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Diet and nutrition in the Asia-Pacific region - statistics & facts

Diets and nutrition throughout the Asia-Pacific region vary greatly and depend on many factors such as religion, food security, wealth, eduactaion, and emerging food trends. Some religions that are heavily practiced throughout the region avoid the consumption of certain animals and meats. Hinduism, which is among the most practiced religions in India, regards cows as a sacred symbol of life, so they are not consumed. A large share of Hindus also follow a strict vegetarian diet, opting not to consume any animal meat altogether. Islam is another religion that follows certain practices on diet and meat consumption, with many Muslims only eating foods that are halal. The emergence of new food trends and nutritional information becoming more widely available through varying channels has also likely made an impact on nutrition.

Effect of nutrition on health

On the one hand, obesity has become a growing problem across the region. Governments across the region have taken steps to tackle the obesity problem which the region now faces. Common measures that have been introduced include reducing sugar intake by replacing traditional ingredients with healthier alternatives and providing low or sugar-free alternatives to popular food and drinks.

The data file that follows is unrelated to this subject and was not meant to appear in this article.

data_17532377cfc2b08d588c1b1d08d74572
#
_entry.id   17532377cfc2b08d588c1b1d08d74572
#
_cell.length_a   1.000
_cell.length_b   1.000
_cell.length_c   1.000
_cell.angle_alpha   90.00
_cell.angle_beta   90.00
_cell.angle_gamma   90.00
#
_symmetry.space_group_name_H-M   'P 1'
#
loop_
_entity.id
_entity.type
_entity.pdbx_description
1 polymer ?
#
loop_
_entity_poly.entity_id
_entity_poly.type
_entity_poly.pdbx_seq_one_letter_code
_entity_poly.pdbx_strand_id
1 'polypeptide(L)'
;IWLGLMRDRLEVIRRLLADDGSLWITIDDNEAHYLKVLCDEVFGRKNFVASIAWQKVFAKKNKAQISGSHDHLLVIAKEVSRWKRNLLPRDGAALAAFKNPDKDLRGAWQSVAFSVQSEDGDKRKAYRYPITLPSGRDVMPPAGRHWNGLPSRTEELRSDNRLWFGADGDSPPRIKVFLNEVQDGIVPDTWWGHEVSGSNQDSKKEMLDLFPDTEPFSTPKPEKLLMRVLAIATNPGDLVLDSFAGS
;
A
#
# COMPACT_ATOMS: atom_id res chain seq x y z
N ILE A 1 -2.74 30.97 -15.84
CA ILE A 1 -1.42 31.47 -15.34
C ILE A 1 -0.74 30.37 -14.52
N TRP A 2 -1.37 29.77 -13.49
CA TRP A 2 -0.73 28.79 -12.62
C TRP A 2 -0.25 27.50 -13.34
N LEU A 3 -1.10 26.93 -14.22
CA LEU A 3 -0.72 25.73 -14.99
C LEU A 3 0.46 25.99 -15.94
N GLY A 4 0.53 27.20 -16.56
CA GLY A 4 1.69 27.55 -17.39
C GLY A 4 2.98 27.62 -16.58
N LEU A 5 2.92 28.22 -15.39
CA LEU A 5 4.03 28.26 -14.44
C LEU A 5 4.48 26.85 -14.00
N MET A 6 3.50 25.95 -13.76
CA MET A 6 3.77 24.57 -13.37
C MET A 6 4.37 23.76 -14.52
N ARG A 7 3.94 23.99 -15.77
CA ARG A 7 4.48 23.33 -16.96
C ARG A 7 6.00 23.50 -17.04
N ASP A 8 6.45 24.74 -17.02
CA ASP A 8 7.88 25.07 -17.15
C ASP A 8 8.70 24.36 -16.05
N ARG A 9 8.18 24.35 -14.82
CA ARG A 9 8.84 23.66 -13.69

On the other end of the scale, many people in the Asia-Pacific region suffer from malnutrition and undernourishment. The region is still plagued with hunger and food insecurity problems. The outbreak of the coronavirus in December 2019 appeared to exacerbate these problems further, as the production and distribution of food were disrupted by the pandemic.

Emerging dietary trends

The health and functional food market has established itself throughout the region, especially in China, South Korea, and Japan. Consumers appear to want food and drinks which enhance mood, increase mental alertness, and aid healthy gut function. Detox drinks and drinks beneficial to the immune system have also become a popular option. Additionally, vitamin supplements and foods with added protein have experienced a surge in popularity, becoming a normality in citizens’ daily lives.

Alongside health and functional food, the ready-to-drink market has developed in the Asia-Pacific region. Busier work schedules often demand convenient food and drink options. Countries such as Japan have taken advantage of this consumer need and have expanded their ready-to-drink non-alcoholic beverage markets.

The rise of vegetarianism and veganism has ricocheted across the world and has also gained traction in the region, particularly in the likes of Australia and New Zealand. Subsequently, the plant-based beverage market has increased dramatically throughout recent years. Restaurants and food chains have begun to provide plant-based alternatives to popular foods and beverages. However, given the diverse nature of the region, the plant-based diet is not yet widespread. Meat is still viewed as a luxury in certain Asia-Pacific countries. The price difference between plant-based alternatives and meat is possibly a factor as to why veganism has not managed to establish itself completely across the region.

Key figures

The most important key figures provide you with a compact summary of the topic of "Diet and nutrition in the Asia-Pacific region" and take you straight to the corresponding statistics.

Food insecurity

Health